Jack and I drove the bikes to town to ride the Ohiopyle to Confluence leg of the GAP (while J & M went to Kentuck Knob) and we found the village to be absolutely mobbed with “waterbabies,” as I’ve come to call those people who disregard The Time of Plague in favor of pretending this summer is just like all others before, and they can swim, raft, eat ice cream, shop, and party like it’s 2019. The photo below of “waterbabies” doesn’t depict the gobbets of people along the shores above and below the bridge from which the shot was taken (nor the # of people I had to avoid on the bridge to take the shot).

It was an extremely rare sight to catch a mask on anyone’s face. Piles of people were picnicking and visiting along the shores of the river, standing in lines to get into a pub or to buy a summer treat; swimming in the river, or on a float trip or raft trip with 12 other people; and gathering in large clusters, without masks or social distancing, everywhere we looked.

We rolled our bikes through these crowds (wearing our masks) to get to the trail, and hared it out of the “stupid zone” along the more distant reaches of the GAP. Once we were free of the mob, it was a fantastic ride.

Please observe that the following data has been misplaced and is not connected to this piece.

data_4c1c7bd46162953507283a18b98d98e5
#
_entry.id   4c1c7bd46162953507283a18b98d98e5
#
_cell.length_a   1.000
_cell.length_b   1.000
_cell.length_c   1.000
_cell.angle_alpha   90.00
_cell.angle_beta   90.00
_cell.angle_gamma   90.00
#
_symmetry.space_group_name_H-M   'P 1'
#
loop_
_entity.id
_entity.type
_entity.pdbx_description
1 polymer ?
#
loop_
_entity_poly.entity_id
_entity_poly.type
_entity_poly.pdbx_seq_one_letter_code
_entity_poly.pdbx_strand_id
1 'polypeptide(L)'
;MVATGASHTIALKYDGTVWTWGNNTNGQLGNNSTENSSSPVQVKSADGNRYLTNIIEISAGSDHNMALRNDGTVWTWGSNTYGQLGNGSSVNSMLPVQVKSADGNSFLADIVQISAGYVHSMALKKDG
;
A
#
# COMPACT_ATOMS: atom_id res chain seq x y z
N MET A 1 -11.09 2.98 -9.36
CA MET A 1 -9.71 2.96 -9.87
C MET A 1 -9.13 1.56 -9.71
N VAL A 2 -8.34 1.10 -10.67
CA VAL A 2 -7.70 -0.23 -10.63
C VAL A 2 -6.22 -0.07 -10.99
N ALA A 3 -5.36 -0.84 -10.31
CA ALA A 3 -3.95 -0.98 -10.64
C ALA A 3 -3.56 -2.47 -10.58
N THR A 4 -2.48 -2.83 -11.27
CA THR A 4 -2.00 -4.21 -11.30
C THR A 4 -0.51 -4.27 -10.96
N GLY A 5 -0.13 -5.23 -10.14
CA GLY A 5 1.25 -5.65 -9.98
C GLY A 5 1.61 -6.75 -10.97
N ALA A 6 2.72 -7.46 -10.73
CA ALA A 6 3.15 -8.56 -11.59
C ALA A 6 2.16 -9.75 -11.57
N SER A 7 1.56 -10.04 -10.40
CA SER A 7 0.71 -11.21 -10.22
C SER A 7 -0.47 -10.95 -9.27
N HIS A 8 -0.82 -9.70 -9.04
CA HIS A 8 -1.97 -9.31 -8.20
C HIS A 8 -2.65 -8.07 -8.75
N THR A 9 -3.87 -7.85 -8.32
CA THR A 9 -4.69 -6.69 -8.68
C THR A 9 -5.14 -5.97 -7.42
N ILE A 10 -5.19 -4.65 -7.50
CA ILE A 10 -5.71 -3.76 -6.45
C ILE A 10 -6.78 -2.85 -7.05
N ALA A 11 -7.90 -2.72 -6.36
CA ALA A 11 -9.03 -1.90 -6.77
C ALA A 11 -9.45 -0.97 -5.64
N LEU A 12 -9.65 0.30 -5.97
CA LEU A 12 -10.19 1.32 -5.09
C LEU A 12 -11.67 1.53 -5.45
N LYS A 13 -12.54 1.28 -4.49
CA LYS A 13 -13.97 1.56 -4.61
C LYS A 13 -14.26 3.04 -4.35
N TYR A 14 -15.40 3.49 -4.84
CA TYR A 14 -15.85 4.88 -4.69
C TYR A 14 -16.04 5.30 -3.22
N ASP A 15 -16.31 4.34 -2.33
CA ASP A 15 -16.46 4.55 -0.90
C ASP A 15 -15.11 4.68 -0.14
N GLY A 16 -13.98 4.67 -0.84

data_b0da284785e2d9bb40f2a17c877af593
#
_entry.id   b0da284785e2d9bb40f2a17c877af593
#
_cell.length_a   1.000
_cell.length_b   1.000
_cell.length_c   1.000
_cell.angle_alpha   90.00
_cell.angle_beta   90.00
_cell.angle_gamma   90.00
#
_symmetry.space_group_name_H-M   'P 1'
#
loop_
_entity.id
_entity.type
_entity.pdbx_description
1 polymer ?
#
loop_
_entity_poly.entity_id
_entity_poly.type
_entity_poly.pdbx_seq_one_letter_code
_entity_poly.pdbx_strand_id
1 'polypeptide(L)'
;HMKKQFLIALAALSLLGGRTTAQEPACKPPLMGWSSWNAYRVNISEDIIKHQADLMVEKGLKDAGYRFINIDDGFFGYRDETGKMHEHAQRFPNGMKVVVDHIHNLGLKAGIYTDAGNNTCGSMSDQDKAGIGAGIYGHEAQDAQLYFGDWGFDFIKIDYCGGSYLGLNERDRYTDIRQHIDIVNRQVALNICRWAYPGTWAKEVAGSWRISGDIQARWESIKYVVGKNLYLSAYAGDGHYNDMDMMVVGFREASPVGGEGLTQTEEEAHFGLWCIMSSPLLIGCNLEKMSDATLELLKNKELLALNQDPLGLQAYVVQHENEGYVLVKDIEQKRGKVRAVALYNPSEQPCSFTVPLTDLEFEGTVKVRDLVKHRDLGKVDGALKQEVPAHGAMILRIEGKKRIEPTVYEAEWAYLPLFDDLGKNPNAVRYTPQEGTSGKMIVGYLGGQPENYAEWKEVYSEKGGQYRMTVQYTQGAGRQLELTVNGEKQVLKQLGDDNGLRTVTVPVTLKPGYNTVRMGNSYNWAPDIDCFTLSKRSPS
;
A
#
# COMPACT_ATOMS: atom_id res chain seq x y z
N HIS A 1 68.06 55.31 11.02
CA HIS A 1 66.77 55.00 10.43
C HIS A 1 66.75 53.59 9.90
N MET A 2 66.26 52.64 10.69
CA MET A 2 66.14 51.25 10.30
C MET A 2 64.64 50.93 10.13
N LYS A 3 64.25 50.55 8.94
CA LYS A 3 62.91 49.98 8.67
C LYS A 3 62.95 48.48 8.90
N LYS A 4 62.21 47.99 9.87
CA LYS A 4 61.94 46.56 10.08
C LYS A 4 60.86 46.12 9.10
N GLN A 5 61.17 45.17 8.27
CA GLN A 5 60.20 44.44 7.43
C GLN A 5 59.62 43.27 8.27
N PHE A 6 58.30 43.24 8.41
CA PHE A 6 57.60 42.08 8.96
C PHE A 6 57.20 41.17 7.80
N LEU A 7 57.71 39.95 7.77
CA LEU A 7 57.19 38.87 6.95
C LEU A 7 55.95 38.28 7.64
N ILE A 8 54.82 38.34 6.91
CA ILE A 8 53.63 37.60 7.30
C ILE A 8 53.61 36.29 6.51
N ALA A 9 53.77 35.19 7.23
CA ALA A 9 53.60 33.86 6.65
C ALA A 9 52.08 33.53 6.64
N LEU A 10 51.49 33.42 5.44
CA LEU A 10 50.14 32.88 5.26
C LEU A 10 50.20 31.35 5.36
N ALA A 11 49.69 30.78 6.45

Unfortunately, I bumped the “off” button on the Cyclemeter app and missed calculating/recording the entire first 10.5 miles of our 21 mile ride. The good (interesting) part of this omission/accident is that the outbound half was upriver (ascending) and the return ride was downhill (descending). So I managed the highest average MPH I’ve ever ridden for the final 10.5 downhill miles @ 15MPH. Jack, who got both directions, logged a nearly 14MPH average, which is still a great spin speed. So I’ve adjusted my record to reflect his, as we rode the entirety together.

Bike Stats: 21 miles; 1:30 ride time; 15 minutes stopped time; 13.96 MPH average speed.